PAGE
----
What is CRM, and what are its positives and negatives?

Customer Relationship Management (CRM) is many different things, ranging from a strategy to software to a ticker symbol.

We’ve cataloged a variety of perspectives on what CRM is based on how vendors and their customers interact with one another — and how software factors into user, management, and customer experiences.

What is CRM?

Companies invest in a system because they believe the positives will outweigh the negatives — translating into a positive return on investment. 

But what are these opposing forces? We address that below with several sets of contradictory characteristics and outcomes.

But let’s start by looking at CRM from 30,000 feet.

CRM at a high-level

Here are a few different lenses through which to look at CRM.

A strategy

As a strategy, Customer Relationship Management is a holistic approach to managing and improving customer interactions and relationships. 

It’s about providing customers with a consistent experience, no matter who the customer is talking to, emailing, texting, or chatting with.


CRM software supports the strategy by housing much data in an organized, easily viewable, and reportable format.

A customer once told me, “CRM is a database with a beautiful front end.”

Combining accumulated data and custom workflows supports a business’s internal and customer-facing processes.

Salespeople, marketers, and customer service representatives are the principal users of CRM software. However, it’s often used by people in operational and finance roles.

A development platform

When a system from a new CRM vendor launches, it usually has a rigid design. For example, administrators can’t add custom tables (a.k.a. objects or entities).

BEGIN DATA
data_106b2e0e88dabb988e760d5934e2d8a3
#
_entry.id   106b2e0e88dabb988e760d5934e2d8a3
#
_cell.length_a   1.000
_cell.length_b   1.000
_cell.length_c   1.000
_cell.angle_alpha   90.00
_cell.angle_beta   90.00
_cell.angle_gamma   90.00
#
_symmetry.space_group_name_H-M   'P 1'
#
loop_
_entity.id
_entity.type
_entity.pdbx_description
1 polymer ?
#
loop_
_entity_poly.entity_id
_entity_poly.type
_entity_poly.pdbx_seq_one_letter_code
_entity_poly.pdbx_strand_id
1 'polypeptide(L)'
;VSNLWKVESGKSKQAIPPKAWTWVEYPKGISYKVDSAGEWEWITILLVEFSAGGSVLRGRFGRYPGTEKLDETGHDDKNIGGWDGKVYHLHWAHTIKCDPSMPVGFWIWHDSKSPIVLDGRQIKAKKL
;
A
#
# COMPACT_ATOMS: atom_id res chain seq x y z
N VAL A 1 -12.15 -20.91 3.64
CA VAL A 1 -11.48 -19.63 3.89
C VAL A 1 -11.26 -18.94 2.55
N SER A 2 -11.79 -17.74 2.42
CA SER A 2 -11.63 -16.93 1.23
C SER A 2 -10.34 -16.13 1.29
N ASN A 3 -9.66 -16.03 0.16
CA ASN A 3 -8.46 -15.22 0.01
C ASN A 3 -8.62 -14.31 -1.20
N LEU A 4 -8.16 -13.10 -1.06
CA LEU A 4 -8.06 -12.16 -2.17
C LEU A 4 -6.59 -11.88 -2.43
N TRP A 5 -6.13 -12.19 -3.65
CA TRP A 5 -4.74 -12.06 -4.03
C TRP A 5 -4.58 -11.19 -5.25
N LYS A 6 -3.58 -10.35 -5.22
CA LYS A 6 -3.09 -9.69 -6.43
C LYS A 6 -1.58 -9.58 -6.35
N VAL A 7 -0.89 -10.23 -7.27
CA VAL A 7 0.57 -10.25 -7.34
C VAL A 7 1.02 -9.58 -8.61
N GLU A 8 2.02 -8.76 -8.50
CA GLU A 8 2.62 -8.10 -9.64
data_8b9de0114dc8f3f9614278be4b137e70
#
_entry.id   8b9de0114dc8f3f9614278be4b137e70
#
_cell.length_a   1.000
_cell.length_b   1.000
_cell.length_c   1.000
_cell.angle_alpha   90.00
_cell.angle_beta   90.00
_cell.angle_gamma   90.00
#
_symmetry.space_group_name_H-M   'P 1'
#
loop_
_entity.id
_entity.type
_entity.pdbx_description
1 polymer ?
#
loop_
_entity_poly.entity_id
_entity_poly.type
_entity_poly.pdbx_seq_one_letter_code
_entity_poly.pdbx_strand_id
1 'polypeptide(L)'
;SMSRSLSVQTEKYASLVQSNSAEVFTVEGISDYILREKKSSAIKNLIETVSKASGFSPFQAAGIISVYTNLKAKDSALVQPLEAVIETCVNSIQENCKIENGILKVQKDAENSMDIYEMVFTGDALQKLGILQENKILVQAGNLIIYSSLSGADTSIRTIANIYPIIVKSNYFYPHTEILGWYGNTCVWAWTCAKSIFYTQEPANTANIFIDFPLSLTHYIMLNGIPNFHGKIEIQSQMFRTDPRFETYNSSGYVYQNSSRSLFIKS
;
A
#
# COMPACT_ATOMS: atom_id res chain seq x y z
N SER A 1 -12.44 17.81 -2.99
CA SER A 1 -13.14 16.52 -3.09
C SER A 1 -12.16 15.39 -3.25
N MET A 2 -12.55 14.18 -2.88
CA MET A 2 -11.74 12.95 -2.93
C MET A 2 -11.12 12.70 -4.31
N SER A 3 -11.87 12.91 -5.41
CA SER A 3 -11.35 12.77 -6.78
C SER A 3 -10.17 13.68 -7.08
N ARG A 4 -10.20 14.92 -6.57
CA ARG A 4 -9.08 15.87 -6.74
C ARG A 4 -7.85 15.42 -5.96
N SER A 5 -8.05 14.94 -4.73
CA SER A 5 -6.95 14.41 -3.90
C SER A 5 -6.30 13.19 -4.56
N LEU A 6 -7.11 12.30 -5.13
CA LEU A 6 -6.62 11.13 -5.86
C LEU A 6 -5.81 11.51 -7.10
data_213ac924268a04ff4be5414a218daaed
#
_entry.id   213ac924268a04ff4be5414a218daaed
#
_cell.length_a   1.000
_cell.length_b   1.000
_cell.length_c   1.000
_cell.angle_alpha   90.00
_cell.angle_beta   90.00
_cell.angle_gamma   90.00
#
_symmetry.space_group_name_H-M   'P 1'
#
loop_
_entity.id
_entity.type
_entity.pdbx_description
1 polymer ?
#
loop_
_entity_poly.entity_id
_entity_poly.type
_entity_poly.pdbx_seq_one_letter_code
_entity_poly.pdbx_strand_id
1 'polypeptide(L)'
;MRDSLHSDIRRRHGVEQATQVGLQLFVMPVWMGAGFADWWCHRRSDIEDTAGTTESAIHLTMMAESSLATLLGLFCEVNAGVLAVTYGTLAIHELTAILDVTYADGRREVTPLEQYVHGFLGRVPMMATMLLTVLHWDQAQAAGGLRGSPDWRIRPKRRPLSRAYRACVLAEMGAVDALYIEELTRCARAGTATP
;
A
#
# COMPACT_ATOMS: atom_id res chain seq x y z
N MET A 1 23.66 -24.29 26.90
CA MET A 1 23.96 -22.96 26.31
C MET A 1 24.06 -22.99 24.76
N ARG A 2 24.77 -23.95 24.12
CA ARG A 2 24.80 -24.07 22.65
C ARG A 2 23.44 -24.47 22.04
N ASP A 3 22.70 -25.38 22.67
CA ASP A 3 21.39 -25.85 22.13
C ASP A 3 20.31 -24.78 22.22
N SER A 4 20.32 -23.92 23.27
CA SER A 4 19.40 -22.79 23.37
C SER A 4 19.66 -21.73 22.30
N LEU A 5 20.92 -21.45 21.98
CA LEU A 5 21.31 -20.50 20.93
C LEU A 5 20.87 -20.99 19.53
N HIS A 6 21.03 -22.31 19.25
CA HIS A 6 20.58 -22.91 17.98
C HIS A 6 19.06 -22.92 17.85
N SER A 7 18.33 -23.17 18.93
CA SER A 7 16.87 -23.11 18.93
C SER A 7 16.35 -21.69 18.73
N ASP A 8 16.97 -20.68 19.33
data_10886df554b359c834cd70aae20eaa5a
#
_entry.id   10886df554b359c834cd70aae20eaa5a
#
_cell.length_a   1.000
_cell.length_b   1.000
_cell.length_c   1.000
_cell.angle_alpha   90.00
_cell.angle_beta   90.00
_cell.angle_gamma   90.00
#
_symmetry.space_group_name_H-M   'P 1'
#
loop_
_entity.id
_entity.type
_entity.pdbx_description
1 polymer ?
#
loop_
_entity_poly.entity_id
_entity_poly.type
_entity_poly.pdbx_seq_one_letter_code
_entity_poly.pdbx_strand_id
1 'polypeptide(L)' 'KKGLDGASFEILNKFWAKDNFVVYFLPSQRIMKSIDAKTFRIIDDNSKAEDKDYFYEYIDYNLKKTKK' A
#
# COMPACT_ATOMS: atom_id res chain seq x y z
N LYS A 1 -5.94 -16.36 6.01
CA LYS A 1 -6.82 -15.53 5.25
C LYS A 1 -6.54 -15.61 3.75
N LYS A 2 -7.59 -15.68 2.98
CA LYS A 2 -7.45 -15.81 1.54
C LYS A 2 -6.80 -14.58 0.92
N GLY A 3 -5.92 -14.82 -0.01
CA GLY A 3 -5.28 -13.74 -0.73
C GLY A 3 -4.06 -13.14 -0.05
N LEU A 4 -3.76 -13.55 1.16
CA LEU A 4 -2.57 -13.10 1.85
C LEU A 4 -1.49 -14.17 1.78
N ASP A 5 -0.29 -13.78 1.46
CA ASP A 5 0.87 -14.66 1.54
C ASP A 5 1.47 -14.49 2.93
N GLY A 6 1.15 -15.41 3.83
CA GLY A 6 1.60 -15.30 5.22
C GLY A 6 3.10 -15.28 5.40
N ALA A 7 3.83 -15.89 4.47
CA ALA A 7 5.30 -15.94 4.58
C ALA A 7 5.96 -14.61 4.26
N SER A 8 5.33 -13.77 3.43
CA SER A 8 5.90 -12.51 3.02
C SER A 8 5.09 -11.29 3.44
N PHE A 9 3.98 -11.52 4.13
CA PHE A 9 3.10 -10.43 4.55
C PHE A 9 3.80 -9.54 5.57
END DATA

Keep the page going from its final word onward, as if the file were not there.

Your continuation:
As years pass, vendors transform their products into more of a platform.

Over time, an ecosystem and related marketplace develop. Third-party productivity apps can be dropped into the platform as native functionality.

In-house developers and contracted outside consultants have access to tools to create unique user and customer experiences with clicks and code.

A journey

Another customer said, “CRM is a journey, not an event.” What did he mean?

In a word, he meant “iterate.” Develop a vision, but don’t try to execute the entire vision at once.

Also, be open to the fact that you can’t see around the corner, and new requirements will consistently surface.

A ticker symbol

When Salesforce went public, the company chose the ticker symbol CRM rather than SFDC or something similar.

While the ticker symbol does not align with the brand, the symbol is more representative of the solution the company sells.

CRM software contradictions

CRM software is a set of diverse and sometimes contradictory things.

In many ways, each organization that adopts CRM for the first time or switches systems can control which way the pendulum swings for the following.


Some, but not all, CRM vendors offer a freemium model. Salesforce does not. HubSpot does.

Can you roll out free CRM to 100 users across different departments? Probably not. But you can get started with a free edition.

A small business or small department with simple needs may be fine with a free version indefinitely.


Our CRM cost calculator shows that the tool is expensive relative to other business software categories when you factor in all the costs.

Each year, leaders at some companies get to review eye-watering subscription invoices for CRM.

They ask for evidence that the system still provides a positive financial return.